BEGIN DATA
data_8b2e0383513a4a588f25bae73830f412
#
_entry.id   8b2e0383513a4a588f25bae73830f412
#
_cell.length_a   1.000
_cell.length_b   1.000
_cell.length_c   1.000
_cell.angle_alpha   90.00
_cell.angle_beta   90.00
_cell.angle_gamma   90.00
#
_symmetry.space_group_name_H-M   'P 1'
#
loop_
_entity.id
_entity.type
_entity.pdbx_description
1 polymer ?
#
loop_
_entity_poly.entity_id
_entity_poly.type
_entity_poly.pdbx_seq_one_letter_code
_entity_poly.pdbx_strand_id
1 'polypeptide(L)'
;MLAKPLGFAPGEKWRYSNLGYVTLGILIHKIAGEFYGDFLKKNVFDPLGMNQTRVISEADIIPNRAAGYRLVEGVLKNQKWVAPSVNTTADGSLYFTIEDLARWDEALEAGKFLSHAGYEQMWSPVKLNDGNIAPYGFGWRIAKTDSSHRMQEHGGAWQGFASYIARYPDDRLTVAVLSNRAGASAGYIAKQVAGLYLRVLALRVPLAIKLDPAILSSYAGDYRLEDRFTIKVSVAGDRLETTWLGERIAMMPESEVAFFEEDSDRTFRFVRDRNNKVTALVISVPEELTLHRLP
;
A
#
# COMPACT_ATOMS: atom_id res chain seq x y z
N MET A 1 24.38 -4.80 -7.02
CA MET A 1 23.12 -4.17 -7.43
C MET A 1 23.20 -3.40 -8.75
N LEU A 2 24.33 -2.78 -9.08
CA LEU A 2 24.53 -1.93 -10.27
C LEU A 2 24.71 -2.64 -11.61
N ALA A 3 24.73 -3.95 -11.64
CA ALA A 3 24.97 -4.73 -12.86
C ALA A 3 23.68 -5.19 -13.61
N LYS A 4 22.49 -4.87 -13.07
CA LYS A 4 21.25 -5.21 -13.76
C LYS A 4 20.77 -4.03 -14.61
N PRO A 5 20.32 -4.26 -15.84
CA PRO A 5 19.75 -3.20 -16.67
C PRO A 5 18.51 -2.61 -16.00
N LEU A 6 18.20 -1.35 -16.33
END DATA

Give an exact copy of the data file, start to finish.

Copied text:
data_8b2e0383513a4a588f25bae73830f412
#
_entry.id   8b2e0383513a4a588f25bae73830f412
#
_cell.length_a   1.000
_cell.length_b   1.000
_cell.length_c   1.000
_cell.angle_alpha   90.00
_cell.angle_beta   90.00
_cell.angle_gamma   90.00
#
_symmetry.space_group_name_H-M   'P 1'
#
loop_
_entity.id
_entity.type
_entity.pdbx_description
1 polymer ?
#
loop_
_entity_poly.entity_id
_entity_poly.type
_entity_poly.pdbx_seq_one_letter_code
_entity_poly.pdbx_strand_id
1 'polypeptide(L)'
;MLAKPLGFAPGEKWRYSNLGYVTLGILIHKIAGEFYGDFLKKNVFDPLGMNQTRVISEADIIPNRAAGYRLVEGVLKNQKWVAPSVNTTADGSLYFTIEDLARWDEALEAGKFLSHAGYEQMWSPVKLNDGNIAPYGFGWRIAKTDSSHRMQEHGGAWQGFASYIARYPDDRLTVAVLSNRAGASAGYIAKQVAGLYLRVLALRVPLAIKLDPAILSSYAGDYRLEDRFTIKVSVAGDRLETTWLGERIAMMPESEVAFFEEDSDRTFRFVRDRNNKVTALVISVPEELTLHRLP
;
A
#
# COMPACT_ATOMS: atom_id res chain seq x y z
N MET A 1 24.38 -4.80 -7.02
CA MET A 1 23.12 -4.17 -7.43
C MET A 1 23.20 -3.40 -8.75
N LEU A 2 24.33 -2.78 -9.08
CA LEU A 2 24.53 -1.93 -10.27
C LEU A 2 24.71 -2.64 -11.61
N ALA A 3 24.73 -3.95 -11.64
CA ALA A 3 24.97 -4.73 -12.86
C ALA A 3 23.68 -5.19 -13.61
N LYS A 4 22.49 -4.87 -13.07
CA LYS A 4 21.25 -5.21 -13.76
C LYS A 4 20.77 -4.03 -14.61
N PRO A 5 20.32 -4.26 -15.84
CA PRO A 5 19.75 -3.20 -16.67
C PRO A 5 18.51 -2.61 -16.00
N LEU A 6 18.20 -1.35 -16.33